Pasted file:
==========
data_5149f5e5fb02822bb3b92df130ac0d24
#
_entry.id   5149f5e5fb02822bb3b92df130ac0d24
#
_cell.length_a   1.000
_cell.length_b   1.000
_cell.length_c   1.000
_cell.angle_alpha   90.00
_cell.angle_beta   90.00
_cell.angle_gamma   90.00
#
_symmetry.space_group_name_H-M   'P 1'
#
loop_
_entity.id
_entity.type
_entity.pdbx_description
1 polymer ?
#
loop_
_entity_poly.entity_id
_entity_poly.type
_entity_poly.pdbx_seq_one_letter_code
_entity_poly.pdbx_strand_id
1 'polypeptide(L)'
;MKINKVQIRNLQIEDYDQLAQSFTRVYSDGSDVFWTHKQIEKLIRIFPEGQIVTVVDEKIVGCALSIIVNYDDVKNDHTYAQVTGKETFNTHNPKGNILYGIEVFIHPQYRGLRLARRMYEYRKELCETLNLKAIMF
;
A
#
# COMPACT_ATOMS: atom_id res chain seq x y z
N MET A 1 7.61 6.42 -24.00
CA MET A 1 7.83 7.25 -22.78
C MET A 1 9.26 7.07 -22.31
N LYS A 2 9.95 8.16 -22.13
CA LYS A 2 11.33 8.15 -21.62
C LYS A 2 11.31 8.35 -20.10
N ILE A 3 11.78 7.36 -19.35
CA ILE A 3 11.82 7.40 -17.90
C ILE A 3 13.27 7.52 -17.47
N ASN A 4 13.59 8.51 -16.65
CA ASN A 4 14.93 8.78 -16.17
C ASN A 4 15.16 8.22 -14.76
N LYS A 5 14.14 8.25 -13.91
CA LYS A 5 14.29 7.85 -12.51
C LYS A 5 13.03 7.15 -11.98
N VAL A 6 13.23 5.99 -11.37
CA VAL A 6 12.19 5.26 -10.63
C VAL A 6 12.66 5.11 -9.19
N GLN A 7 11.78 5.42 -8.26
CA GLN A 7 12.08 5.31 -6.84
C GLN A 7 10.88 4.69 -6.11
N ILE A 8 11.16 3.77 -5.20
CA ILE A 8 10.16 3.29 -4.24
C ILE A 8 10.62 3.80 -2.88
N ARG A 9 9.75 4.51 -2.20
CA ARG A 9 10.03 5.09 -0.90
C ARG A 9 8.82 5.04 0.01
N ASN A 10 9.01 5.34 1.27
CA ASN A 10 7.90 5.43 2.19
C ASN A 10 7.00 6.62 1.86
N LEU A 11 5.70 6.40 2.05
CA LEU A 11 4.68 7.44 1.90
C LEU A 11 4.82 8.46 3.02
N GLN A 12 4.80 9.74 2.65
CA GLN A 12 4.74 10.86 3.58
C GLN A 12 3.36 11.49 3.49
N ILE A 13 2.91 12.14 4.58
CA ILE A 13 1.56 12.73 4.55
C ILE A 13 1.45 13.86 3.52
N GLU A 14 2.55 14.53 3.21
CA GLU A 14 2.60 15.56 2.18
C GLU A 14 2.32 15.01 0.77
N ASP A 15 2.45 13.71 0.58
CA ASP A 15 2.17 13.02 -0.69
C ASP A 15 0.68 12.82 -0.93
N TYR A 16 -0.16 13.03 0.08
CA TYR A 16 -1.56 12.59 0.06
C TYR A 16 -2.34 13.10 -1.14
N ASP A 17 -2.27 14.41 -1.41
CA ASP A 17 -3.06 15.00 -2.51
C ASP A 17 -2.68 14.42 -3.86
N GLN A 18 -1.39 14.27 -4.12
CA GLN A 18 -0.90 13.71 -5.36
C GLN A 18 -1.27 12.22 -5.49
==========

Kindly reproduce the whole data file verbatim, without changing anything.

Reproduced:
data_5149f5e5fb02822bb3b92df130ac0d24
#
_entry.id   5149f5e5fb02822bb3b92df130ac0d24
#
_cell.length_a   1.000
_cell.length_b   1.000
_cell.length_c   1.000
_cell.angle_alpha   90.00
_cell.angle_beta   90.00
_cell.angle_gamma   90.00
#
_symmetry.space_group_name_H-M   'P 1'
#
loop_
_entity.id
_entity.type
_entity.pdbx_description
1 polymer ?
#
loop_
_entity_poly.entity_id
_entity_poly.type
_entity_poly.pdbx_seq_one_letter_code
_entity_poly.pdbx_strand_id
1 'polypeptide(L)'
;MKINKVQIRNLQIEDYDQLAQSFTRVYSDGSDVFWTHKQIEKLIRIFPEGQIVTVVDEKIVGCALSIIVNYDDVKNDHTYAQVTGKETFNTHNPKGNILYGIEVFIHPQYRGLRLARRMYEYRKELCETLNLKAIMF
;
A
#
# COMPACT_ATOMS: atom_id res chain seq x y z
N MET A 1 7.61 6.42 -24.00
CA MET A 1 7.83 7.25 -22.78
C MET A 1 9.26 7.07 -22.31
N LYS A 2 9.95 8.16 -22.13
CA LYS A 2 11.33 8.15 -21.62
C LYS A 2 11.31 8.35 -20.10
N ILE A 3 11.78 7.36 -19.35
CA ILE A 3 11.82 7.40 -17.90
C ILE A 3 13.27 7.52 -17.47
N ASN A 4 13.59 8.51 -16.65
CA ASN A 4 14.93 8.78 -16.17
C ASN A 4 15.16 8.22 -14.76
N LYS A 5 14.14 8.25 -13.91
CA LYS A 5 14.29 7.85 -12.51
C LYS A 5 13.03 7.15 -11.98
N VAL A 6 13.23 5.99 -11.37
CA VAL A 6 12.19 5.26 -10.63
C VAL A 6 12.66 5.11 -9.19
N GLN A 7 11.78 5.42 -8.26
CA GLN A 7 12.08 5.31 -6.84
C GLN A 7 10.88 4.69 -6.11
N ILE A 8 11.16 3.77 -5.20
CA ILE A 8 10.16 3.29 -4.24
C ILE A 8 10.62 3.80 -2.88
N ARG A 9 9.75 4.51 -2.20
CA ARG A 9 10.03 5.09 -0.90
C ARG A 9 8.82 5.04 0.01
N ASN A 10 9.01 5.34 1.27
CA ASN A 10 7.90 5.43 2.19
C ASN A 10 7.00 6.62 1.86
N LEU A 11 5.70 6.40 2.05
CA LEU A 11 4.68 7.44 1.90
C LEU A 11 4.82 8.46 3.02
N GLN A 12 4.80 9.74 2.65
CA GLN A 12 4.74 10.86 3.58
C GLN A 12 3.36 11.49 3.49
N ILE A 13 2.91 12.14 4.58
CA ILE A 13 1.56 12.73 4.55
C ILE A 13 1.45 13.86 3.52
N GLU A 14 2.55 14.53 3.21
CA GLU A 14 2.60 15.56 2.18
C GLU A 14 2.32 15.01 0.77
N ASP A 15 2.45 13.71 0.58
CA ASP A 15 2.17 13.02 -0.69
C ASP A 15 0.68 12.82 -0.93
N TYR A 16 -0.16 13.03 0.08
CA TYR A 16 -1.56 12.59 0.06
C TYR A 16 -2.34 13.10 -1.14
N ASP A 17 -2.27 14.41 -1.41
CA ASP A 17 -3.06 15.00 -2.51
C ASP A 17 -2.68 14.42 -3.86
N GLN A 18 -1.39 14.27 -4.12
CA GLN A 18 -0.90 13.71 -5.36
C GLN A 18 -1.27 12.22 -5.49